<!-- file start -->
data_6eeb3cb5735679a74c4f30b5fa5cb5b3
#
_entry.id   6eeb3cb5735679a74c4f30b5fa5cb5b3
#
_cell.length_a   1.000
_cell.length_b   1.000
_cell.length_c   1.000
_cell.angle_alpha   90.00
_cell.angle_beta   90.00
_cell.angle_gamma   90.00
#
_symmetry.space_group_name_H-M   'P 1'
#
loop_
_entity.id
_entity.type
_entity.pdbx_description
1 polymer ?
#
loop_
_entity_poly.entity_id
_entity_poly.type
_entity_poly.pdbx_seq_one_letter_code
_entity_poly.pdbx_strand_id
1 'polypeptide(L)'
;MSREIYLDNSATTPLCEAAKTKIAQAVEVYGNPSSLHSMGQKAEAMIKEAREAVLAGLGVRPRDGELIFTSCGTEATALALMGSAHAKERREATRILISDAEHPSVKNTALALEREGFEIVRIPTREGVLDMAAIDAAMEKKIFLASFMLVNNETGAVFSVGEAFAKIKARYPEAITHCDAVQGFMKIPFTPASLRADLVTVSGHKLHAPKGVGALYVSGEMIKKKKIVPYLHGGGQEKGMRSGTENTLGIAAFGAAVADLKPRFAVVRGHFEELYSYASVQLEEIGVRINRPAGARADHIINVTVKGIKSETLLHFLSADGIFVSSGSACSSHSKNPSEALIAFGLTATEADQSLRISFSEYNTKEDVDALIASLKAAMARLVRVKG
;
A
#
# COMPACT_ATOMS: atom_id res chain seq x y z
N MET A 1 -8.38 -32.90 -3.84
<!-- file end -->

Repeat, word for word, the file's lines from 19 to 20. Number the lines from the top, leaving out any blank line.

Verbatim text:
#
loop_